Writer's Block? As you sharpen your writing tools you overcome the inhibitions that you call writer’s block. Writer's block then becomes the street where you live.

Tuesday, March 29, 2005



Wake Up and Smell the Coffee
by Milton Trachtenburg
copyright, 1997

The warm, summer sun shined through the still-closed curtains, its strong rays cutting a diagonal across the king-size bed. Robert tried to hold on to the last moments of sleep, his back to the insistent sun. He heard kitchen sounds, bacon frying, water splashing in the sink, the refrigerator door closing, penetrating his tranquil slumber. He moaned softly, and rolled into a tight ball, pulling the covers over his head. He tried to ward off the beginning of another day. The smell of fresh coffee brewing permeated the air and served as a siren's call demanding that he get up to face the day.

"Wake up and smell the coffee!" Joanne, began every workday by calling up the stairs and waking Robert.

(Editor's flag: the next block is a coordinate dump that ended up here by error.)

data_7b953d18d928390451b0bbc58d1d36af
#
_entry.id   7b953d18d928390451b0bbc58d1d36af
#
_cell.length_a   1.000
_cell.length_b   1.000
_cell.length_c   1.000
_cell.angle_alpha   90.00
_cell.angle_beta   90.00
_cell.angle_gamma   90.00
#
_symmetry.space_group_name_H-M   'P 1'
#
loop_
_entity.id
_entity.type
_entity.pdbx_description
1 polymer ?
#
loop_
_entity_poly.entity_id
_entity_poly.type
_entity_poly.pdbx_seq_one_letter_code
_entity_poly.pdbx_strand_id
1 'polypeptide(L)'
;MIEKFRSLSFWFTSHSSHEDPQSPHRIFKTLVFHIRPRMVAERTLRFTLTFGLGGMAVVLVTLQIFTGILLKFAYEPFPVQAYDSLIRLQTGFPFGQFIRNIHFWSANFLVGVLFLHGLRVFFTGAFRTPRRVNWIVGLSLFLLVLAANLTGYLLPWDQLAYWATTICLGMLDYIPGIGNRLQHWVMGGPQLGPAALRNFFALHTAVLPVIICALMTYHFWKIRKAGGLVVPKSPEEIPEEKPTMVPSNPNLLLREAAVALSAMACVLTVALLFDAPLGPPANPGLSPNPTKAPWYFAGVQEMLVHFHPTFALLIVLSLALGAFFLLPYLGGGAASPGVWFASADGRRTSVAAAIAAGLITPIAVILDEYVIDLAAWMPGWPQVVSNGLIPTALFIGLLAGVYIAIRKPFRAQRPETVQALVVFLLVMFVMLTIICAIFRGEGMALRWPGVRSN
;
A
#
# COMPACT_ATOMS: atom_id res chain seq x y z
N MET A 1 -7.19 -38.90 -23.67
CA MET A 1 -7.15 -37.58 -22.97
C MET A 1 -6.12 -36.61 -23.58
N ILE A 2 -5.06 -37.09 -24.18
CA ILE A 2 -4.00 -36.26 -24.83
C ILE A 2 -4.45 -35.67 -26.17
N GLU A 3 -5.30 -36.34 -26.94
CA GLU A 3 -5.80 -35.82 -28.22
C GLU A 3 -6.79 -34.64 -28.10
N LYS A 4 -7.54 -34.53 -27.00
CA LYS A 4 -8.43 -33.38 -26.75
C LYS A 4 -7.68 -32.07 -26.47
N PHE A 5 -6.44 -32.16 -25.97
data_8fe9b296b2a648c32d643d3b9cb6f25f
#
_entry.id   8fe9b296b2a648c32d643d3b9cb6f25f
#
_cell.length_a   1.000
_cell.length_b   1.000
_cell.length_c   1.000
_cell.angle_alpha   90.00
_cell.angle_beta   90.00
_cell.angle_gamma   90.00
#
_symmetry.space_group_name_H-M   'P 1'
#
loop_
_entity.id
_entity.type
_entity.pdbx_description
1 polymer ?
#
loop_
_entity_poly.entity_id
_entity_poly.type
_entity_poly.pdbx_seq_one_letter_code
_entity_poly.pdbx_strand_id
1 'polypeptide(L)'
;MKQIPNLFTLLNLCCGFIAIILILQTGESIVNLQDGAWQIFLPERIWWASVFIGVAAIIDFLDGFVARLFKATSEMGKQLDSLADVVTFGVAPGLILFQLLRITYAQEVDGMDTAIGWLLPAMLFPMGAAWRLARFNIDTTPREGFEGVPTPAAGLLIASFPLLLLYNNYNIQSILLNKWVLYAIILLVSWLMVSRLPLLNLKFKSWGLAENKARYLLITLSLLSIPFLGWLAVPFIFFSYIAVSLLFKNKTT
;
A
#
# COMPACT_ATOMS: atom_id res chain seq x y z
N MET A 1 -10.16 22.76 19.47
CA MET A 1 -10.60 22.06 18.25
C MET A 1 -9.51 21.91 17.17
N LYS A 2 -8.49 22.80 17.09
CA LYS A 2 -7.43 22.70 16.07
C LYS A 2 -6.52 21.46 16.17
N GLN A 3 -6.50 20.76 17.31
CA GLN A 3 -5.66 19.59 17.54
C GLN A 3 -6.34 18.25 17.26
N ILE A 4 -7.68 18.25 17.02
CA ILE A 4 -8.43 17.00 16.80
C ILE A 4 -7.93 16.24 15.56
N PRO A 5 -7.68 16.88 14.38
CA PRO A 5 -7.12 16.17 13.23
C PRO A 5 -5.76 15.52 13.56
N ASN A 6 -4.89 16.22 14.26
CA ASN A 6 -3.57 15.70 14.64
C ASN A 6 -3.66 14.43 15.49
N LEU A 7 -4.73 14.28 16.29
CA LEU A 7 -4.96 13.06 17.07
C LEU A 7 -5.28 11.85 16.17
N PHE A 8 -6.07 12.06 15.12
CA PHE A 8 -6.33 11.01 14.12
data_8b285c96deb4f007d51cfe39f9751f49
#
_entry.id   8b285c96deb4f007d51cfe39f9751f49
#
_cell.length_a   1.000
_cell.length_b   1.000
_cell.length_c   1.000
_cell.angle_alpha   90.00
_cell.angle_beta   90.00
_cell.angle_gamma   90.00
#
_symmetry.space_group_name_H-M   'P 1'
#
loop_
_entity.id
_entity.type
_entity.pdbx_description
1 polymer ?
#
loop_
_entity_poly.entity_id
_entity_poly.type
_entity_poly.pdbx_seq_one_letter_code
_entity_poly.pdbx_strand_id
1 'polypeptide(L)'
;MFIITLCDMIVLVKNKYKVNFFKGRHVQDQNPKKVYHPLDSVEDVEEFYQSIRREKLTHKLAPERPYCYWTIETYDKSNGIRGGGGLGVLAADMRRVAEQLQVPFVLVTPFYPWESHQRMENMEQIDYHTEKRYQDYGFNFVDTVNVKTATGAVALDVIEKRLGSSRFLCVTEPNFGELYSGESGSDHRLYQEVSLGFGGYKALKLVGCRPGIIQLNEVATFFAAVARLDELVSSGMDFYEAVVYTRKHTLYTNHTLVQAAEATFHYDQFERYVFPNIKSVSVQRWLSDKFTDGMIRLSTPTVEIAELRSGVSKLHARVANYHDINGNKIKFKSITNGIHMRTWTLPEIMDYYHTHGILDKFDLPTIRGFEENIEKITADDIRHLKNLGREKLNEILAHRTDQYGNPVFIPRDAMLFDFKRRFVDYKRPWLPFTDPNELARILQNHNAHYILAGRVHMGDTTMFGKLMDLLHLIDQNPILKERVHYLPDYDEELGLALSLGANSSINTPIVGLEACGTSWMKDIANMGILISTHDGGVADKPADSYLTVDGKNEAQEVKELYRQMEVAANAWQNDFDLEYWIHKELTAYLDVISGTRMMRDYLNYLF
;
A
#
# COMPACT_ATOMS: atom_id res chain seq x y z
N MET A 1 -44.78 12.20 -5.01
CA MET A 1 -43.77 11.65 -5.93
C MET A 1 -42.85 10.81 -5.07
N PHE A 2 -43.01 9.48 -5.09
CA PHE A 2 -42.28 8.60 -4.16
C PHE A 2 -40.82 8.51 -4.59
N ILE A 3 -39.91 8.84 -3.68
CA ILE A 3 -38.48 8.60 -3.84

Robert tried without success to hold onto the beautiful and pliant young thing he had created in his dream, pursued and was in the process of thoroughly enjoying. The nubile young dream-love was replaced by the reality of the of his wife's strong high-pitched voice calling him from the kitchen. He recalled his first meeting with Joanne, eighteen years earlier. He thought she was the most beautiful girl in the world. Hell,he thought, she's not bad for thirty-three and two kids, but she sure isn't sixteen.

"C'mon, Robert, you don't want to be late for work, do you?"